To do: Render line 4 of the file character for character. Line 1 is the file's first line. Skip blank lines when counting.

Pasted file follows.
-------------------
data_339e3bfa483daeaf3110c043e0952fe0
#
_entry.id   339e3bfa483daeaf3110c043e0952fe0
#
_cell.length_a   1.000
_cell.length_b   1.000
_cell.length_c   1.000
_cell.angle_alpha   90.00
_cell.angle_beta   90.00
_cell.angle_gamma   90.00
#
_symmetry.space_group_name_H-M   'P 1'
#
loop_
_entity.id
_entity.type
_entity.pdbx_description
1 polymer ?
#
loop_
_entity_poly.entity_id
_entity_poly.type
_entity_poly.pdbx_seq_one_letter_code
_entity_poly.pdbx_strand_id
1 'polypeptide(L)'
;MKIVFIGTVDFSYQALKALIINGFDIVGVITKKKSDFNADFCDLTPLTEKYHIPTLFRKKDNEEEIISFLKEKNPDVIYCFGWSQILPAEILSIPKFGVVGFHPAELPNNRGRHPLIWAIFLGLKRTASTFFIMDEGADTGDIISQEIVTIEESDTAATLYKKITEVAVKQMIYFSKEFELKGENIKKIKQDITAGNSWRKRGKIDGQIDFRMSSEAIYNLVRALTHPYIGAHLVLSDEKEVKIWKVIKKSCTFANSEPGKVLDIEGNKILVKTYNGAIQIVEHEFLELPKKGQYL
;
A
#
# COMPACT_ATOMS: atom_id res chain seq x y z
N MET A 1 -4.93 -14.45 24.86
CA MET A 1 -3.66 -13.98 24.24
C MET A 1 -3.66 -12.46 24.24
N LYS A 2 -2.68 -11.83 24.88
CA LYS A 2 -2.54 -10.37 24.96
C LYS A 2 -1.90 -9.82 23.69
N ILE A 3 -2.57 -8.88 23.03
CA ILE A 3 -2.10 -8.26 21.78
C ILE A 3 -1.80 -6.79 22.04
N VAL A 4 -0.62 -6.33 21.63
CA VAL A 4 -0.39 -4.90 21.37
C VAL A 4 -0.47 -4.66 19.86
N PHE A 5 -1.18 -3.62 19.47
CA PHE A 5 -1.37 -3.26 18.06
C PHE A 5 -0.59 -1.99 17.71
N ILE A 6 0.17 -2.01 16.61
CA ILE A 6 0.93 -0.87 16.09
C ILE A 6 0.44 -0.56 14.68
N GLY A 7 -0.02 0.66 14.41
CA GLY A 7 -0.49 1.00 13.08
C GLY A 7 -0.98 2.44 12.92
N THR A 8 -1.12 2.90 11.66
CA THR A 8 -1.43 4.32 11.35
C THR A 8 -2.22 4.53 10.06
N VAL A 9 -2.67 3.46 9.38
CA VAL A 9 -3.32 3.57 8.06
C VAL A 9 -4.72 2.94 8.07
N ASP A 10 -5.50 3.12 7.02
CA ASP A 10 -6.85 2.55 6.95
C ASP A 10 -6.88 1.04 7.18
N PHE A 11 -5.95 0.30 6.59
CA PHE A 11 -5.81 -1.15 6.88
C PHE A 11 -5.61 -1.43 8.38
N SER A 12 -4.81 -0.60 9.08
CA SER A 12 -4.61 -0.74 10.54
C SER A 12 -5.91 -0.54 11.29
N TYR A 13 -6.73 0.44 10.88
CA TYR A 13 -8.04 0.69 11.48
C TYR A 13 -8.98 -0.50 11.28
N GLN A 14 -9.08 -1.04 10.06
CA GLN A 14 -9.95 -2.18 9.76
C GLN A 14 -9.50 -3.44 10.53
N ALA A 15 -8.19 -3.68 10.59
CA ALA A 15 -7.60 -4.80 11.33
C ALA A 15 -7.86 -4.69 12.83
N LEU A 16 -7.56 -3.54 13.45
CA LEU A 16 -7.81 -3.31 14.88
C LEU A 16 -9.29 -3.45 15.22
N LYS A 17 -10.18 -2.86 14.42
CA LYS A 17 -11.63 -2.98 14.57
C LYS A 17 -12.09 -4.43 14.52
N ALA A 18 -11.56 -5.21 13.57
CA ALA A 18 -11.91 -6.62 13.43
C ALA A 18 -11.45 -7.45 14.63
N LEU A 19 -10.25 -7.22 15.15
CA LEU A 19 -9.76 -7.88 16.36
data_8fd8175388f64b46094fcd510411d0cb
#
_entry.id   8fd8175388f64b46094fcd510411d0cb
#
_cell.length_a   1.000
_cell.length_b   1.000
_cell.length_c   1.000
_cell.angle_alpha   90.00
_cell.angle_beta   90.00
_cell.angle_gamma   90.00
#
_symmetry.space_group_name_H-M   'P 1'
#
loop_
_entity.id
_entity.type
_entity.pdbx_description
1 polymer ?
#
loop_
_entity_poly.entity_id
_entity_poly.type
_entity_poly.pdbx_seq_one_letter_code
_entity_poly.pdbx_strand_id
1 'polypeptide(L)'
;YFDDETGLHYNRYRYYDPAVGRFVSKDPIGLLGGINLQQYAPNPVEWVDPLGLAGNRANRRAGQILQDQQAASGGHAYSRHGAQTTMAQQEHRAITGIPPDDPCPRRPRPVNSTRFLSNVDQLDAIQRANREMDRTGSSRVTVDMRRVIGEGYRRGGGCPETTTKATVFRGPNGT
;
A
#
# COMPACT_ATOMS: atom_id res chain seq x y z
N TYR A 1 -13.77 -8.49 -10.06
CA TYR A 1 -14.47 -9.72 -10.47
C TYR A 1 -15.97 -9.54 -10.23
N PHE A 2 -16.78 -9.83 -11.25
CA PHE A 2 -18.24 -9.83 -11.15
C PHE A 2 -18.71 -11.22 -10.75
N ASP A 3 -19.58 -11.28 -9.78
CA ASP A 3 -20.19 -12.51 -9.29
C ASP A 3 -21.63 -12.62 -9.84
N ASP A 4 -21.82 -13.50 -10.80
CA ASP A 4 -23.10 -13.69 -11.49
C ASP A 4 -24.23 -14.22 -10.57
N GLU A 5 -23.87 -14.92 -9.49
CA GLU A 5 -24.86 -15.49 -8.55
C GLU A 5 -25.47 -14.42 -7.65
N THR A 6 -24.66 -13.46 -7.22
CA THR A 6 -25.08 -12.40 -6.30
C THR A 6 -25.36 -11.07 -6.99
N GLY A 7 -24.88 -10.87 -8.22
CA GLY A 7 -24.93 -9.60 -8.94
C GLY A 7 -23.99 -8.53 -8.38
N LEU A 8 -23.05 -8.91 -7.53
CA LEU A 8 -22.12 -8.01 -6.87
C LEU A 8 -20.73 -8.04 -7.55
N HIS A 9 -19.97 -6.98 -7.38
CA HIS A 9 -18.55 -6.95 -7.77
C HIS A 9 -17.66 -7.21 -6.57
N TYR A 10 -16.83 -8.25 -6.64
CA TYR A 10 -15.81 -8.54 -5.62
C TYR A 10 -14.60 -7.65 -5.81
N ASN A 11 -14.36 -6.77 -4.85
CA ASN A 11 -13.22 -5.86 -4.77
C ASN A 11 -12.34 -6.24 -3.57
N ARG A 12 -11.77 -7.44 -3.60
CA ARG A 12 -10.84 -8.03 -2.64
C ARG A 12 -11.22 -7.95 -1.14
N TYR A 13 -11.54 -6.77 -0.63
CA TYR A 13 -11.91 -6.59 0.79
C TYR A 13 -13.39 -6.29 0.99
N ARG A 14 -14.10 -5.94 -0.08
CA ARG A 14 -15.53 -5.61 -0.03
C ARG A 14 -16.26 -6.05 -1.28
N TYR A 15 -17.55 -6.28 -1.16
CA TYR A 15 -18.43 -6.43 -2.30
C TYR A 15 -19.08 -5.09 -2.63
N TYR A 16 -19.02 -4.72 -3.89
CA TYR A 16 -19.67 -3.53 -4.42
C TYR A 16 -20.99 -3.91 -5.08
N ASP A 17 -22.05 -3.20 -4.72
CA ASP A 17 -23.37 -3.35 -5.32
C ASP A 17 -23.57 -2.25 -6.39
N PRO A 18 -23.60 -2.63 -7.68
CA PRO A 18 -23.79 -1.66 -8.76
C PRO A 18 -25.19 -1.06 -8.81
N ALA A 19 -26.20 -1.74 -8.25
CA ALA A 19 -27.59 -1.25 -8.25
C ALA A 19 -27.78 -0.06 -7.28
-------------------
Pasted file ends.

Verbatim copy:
#